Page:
Killing the cat

My main character, Raven, killed a cat. This took me by surprise. She had reasons for doing it, it wasn’t just a sudden whim, but nonetheless, as it all started to unfold I paused –

Hang on, are you really going to do this? Really?

I went and got a cup of tea and came back and there she was, still, with the ill-fated cat. With her reasons. Determined.

Well.

This has happened to me before. Characters take me places that I wasn’t expecting and those places are not always nice. Writing scenes like this makes me feel uncomfortable and uncertain.

I don’t want my characters to do things just for shock value. I don’t want them to do things because I’m bored or they’re bored and they want me to pay attention. When that happens I feel like the integrity of the character is broken. Their integrity comes from their actions being driven by forces within themselves, rather than them being moved around by me like jerky little puppets.

So when we reach this juncture, with the cat, I feel I need to know why: what is this character’s motivation? What deeper forces might be pushing her to act in this way?

A year or so ago, I wrote a messy first draft of a novel called This Skin (which I hope to come back to once I’ve finished my current novel). It is the story of the life-span of a romantic relationship from the alternating point of view of the two protagonists, Ash and Ben. Both these characters are flawed and broken in their own various ways, but as I was writing, I came to care about each of them. They were doing their best to make their lives work.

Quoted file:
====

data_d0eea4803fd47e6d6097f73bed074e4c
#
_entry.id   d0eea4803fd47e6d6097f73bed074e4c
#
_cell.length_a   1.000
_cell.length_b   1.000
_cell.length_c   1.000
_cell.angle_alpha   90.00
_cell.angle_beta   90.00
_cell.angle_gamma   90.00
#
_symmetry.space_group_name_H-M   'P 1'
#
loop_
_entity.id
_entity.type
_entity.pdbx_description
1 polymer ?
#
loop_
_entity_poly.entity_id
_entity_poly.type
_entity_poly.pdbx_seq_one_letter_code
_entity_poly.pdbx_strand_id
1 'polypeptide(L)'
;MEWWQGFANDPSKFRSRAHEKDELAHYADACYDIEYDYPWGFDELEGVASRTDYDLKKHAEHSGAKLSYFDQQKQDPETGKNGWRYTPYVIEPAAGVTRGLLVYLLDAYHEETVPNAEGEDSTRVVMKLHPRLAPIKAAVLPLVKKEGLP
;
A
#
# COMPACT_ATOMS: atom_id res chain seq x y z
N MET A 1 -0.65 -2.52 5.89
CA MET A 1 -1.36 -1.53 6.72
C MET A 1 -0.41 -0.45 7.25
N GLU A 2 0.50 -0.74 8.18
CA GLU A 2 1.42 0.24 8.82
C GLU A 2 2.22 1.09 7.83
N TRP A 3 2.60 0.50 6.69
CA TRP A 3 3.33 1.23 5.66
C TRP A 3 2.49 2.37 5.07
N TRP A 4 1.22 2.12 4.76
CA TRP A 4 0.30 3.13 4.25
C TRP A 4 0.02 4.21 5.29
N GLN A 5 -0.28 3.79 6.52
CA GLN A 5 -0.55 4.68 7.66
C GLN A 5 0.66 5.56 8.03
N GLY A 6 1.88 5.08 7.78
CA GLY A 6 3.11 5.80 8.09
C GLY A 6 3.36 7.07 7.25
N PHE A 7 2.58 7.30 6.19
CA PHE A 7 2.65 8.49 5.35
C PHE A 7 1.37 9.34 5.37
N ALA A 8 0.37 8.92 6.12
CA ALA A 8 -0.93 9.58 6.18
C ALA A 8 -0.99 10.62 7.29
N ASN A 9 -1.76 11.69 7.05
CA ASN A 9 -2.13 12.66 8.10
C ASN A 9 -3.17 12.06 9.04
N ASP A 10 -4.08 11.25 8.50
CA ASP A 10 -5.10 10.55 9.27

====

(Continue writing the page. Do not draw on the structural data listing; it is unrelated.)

And then it happened – Ben cheated.

Writing the scene in which he slept with someone who wasn’t Ash was physically sickening for me. I didn’t want him to do it. I didn’t want to see it or feel it but I knew it had to happen. It was the reality of who he was, and it played a crucial part in how the story unfolded.

One of the qualities I see in some (though by no means all) writers I admire, and a quality which I feel I’m lacking, is a kind of coolness: an ability to observe and depict the reality of human behaviour.

I am an optimist by nature. I like to think the best of people. While I certainly don’t mind reading dark stories, I struggle to write characters who are cruel or vicious, even when they need to be. My bad guys tend to end up being all soft and squishy on the inside.

But who wants to read a story where people sit around and drink tea and ask, with no motivation other than genuine concern, about how each other’s day has been, and really listen to the answer?

Interest comes from conflict: from the play of external pressures and threats, and the inner tension of characters doing things they know are wrong, or risky, but to which they are compelled, for whatever reason.

Life is full of conflicts – big ones, small ones. The choices we make over time define us. At one point or another we all act in ways we wish we hadn’t. We do things that can’t be taken back and we live with the consequences.

So tell me. Have any of your characters killed a cat recently? How do you react when a good character you’re writing about does bad things?

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